This is the reason Labour is going to lose seats in the local elections next month, in a nutshell.
As I write this, the phrase “He’s a Tory” is trending on Twitter. It was intended as an explanation of David Cameron’s behaviour in lobbying his former colleagues in the Conservative government on behalf of his subsequent employer:
It's because he's a Tory. They're all greedy. The Conservative Party should be renamed the Selfish Party.
— Mr Black (@Mister_BIack) April 12, 2021
He's a Tory it'll be swept under the carpet and "lessons learned" now if it were a labour MP they'd be cat calls to remove them and inflict the harshest punishments
— Bit Sweary 💙💛 (@Atime4change) April 12, 2021
Well he's a Tory, he is also loosely connected to the royal family, he's done no worse that many of the other crooks in the cabinet.
To arrest him would be to open the floodgates for the rest of their wrongdoing.
— Martin Moore #FBPE 🌹🇪🇺 Education, Science & Eng (@mcm_home) April 12, 2021
No shit Sherlock..
He was a member of the Bullingdon Club
He's a Tory
He's a greed soaked bast#rd
He was Prime Minister
Now I wonder who he reminds me of…? https://t.co/1u5aJ3MBaV
— Paul Driff 🟨🟥 (@paul_driff) April 12, 2021
He's a Tory, but not just any Tory, he's…… an Eton Tory.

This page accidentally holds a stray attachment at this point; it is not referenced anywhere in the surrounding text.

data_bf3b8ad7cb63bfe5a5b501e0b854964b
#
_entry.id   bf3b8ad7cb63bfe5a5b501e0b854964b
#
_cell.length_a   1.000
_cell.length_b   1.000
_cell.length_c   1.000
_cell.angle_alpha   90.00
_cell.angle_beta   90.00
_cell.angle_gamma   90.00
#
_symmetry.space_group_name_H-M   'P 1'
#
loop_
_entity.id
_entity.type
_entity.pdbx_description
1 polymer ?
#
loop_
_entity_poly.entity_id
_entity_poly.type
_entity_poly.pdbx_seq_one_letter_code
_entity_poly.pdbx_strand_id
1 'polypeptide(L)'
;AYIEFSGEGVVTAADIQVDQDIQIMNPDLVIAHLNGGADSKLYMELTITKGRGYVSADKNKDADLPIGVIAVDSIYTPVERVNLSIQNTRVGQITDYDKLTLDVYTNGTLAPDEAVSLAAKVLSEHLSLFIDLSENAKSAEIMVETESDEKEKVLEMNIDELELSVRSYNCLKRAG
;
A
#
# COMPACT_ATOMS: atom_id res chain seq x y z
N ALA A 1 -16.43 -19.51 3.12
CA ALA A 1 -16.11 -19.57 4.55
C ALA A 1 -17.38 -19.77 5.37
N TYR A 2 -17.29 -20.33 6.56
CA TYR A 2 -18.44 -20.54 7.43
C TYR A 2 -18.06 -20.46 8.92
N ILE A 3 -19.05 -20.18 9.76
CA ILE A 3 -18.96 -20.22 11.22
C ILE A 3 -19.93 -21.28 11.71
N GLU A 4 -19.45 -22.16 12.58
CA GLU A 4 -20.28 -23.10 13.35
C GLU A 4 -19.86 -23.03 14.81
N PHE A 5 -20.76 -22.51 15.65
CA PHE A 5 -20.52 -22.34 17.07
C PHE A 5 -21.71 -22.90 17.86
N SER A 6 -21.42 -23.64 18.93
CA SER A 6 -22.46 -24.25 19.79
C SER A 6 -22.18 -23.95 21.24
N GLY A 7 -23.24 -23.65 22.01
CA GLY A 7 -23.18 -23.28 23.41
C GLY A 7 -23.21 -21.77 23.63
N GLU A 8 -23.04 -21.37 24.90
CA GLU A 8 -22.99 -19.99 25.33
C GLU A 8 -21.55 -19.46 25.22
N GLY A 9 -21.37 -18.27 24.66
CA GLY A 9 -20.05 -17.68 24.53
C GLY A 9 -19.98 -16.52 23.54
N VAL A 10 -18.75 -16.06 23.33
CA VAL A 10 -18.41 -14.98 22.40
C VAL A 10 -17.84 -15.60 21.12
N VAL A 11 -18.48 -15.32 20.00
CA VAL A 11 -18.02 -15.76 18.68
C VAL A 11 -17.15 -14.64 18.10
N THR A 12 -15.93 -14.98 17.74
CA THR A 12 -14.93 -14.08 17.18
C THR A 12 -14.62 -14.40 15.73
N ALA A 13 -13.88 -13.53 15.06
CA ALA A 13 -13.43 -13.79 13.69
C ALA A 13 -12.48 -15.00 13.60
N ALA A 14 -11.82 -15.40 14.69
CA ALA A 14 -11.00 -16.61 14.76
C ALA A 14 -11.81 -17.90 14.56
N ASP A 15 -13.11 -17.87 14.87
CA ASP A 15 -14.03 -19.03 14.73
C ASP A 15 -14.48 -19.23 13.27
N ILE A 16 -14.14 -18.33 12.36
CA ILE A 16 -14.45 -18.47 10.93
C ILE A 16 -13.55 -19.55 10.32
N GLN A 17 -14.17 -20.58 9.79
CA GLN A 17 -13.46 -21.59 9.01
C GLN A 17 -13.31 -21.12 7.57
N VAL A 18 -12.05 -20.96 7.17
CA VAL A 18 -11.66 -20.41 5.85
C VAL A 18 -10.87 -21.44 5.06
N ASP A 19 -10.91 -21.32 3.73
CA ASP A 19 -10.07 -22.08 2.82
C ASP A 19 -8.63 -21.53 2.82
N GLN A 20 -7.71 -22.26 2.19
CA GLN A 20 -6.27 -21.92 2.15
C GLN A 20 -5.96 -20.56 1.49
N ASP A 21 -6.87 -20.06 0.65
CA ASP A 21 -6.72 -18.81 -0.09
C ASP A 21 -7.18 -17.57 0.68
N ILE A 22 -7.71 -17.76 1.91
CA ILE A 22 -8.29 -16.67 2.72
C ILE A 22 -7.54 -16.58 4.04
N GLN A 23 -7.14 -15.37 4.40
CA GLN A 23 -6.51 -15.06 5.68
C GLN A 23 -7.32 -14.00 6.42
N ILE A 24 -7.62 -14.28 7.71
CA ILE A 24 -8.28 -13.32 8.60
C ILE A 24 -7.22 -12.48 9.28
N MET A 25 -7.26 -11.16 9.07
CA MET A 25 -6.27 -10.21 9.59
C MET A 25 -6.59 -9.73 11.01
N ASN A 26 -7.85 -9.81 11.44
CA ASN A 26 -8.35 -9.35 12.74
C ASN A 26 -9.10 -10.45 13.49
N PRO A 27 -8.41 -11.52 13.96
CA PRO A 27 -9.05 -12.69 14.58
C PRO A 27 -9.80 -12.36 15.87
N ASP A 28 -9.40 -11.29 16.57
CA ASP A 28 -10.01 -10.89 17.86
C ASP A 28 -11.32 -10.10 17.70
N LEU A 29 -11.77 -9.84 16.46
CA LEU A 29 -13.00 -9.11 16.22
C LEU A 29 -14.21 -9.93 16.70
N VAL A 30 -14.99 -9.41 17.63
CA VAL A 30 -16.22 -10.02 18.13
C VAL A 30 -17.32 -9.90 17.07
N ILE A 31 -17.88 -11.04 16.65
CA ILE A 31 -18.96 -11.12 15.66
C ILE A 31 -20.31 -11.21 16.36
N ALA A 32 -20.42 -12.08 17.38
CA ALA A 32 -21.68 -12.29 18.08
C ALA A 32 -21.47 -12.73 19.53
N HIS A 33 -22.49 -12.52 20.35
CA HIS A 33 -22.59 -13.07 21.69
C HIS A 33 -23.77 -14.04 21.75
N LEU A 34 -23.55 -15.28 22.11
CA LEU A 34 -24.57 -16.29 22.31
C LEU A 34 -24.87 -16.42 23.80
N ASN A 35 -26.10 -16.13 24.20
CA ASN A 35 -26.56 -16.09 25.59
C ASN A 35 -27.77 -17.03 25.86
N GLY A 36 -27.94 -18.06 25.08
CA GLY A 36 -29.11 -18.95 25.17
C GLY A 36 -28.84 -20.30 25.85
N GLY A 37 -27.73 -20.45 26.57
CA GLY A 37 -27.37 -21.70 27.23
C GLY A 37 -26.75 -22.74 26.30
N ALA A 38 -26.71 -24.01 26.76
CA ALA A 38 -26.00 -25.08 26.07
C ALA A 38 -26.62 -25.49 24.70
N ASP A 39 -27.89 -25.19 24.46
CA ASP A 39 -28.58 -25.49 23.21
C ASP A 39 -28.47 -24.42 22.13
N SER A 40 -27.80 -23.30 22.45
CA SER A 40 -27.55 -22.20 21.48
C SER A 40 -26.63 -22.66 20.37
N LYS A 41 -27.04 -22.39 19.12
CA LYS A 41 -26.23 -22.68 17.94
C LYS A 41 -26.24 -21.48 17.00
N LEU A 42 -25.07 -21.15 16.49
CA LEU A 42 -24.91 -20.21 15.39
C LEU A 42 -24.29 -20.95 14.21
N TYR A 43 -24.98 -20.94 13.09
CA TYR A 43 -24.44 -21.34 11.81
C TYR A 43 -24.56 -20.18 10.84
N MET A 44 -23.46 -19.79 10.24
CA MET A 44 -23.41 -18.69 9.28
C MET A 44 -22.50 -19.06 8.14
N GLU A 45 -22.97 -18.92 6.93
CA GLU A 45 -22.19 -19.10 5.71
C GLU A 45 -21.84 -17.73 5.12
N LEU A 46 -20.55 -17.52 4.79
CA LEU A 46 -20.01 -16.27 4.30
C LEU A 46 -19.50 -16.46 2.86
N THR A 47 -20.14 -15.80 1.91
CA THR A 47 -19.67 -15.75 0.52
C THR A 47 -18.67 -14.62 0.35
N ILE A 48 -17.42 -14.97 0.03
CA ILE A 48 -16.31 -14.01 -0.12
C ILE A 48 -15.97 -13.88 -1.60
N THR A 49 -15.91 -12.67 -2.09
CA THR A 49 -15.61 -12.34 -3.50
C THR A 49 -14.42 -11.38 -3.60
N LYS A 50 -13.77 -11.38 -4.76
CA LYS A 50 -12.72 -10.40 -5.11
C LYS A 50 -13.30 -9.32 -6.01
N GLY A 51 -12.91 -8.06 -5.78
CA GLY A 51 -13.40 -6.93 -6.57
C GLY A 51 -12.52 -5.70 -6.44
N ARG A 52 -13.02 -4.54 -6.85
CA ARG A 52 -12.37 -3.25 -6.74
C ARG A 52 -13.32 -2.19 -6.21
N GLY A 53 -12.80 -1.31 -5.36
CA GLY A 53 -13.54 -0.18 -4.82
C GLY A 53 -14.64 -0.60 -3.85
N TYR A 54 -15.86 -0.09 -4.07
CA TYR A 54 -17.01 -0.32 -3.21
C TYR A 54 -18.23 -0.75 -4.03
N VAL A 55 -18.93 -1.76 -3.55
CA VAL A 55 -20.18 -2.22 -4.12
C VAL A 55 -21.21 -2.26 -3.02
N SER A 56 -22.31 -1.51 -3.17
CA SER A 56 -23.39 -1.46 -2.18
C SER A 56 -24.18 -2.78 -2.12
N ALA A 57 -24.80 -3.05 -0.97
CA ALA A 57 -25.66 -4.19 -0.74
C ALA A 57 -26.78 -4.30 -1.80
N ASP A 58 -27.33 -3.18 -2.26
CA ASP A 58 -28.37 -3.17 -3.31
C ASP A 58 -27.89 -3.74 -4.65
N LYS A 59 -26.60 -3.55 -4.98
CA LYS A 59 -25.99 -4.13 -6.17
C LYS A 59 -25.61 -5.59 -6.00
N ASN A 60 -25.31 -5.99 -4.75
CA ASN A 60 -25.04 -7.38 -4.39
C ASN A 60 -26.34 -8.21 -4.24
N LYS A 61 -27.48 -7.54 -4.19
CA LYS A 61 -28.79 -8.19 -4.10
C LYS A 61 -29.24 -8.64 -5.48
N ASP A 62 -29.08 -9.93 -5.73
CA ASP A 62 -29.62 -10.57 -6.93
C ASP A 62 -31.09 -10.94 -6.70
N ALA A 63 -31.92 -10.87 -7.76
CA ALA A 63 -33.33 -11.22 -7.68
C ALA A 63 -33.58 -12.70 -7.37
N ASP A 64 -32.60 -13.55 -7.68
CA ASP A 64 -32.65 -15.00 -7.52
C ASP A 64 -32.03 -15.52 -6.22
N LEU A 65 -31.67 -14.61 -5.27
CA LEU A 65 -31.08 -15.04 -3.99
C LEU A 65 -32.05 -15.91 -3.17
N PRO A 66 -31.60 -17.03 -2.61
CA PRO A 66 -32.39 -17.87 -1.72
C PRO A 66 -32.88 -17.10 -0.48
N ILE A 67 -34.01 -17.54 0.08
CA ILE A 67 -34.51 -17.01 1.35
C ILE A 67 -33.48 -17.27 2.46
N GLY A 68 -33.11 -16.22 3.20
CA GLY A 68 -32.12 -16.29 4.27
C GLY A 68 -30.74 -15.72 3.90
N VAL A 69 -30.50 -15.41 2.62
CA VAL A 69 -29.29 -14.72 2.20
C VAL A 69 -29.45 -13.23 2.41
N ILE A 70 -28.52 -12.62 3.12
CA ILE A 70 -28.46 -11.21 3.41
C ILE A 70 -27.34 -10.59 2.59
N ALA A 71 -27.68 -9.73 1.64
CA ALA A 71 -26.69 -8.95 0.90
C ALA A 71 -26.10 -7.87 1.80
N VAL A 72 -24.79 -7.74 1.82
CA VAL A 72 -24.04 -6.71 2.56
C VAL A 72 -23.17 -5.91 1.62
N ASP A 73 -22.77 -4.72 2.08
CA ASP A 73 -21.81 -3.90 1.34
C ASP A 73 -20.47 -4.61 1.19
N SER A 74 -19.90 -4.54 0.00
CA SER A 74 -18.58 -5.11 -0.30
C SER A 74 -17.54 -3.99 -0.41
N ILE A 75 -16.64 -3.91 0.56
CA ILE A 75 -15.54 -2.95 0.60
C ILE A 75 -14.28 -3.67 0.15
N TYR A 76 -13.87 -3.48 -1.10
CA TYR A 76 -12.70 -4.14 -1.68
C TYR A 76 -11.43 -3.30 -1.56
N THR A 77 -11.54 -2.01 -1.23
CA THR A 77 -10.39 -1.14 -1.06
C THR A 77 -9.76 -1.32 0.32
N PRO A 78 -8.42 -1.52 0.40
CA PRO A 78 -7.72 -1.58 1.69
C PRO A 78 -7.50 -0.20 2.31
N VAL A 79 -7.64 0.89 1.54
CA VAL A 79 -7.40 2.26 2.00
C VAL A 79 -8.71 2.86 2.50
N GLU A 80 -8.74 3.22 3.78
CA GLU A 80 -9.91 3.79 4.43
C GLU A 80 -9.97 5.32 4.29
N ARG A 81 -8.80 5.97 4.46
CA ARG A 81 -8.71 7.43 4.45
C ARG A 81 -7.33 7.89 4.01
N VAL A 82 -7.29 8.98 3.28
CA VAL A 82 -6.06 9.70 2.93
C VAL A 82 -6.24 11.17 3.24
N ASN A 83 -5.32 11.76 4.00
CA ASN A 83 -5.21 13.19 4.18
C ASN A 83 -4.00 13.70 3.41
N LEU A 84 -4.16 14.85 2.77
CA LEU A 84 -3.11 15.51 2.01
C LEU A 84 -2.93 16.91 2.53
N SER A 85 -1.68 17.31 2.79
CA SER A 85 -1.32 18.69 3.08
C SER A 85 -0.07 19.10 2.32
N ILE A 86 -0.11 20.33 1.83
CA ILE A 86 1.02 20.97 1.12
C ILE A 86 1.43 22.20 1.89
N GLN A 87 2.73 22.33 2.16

— Social Bloke (@bloke_social) April 12, 2021
But it has been hijacked – unintentionally, it seems – by critics of Keir Starmer who have taken it to refer to the Labour leader’s own political leanings:
Saw He's a Tory trending and honestly thought it was about Keir Starmer.
— Sam Went (@SamJWent) April 12, 2021
I see Keir Starmer is trending. Is it because "he's a Tory"?
— Pen Jf (@Humdiha) April 12, 2021
Genuinely think he's a Tory plant at this point
— The Shitty Avenger 🏳️🌈 (@Teo_plays_games) April 11, 2021
He's a Tory is trending on Twitter in the UK. That the tweets are split between being about either Cameron and Starmer says it all. pic.twitter.com/P0mdhlevVH
— Devutopia (@D_Raval) April 12, 2021
Yes, it says it all.
Most particularly, it says that Labour voters will abandon that party at the local elections next month.
The only question now is whether they will just stay at home, meaning the proportion of people voting will fall but the result is unlikely to be significantly different from usual.
Alternatively, they might choose to make their vote count by handing it to someone else. A boost for one of the minority parties like the Greens (or – more likely in the current climate – nationalists like Plaid Cymru or the SNP) would be a serious blow for Starmer’s credibility, along with that of the Labour Party he leads and may prompt a rethink of his leadership abilities.
It depends on how disaffected Labour voters feel.
Do they think withholding their vote will achieve anything?
Or do they actually want to push Labour into being better?
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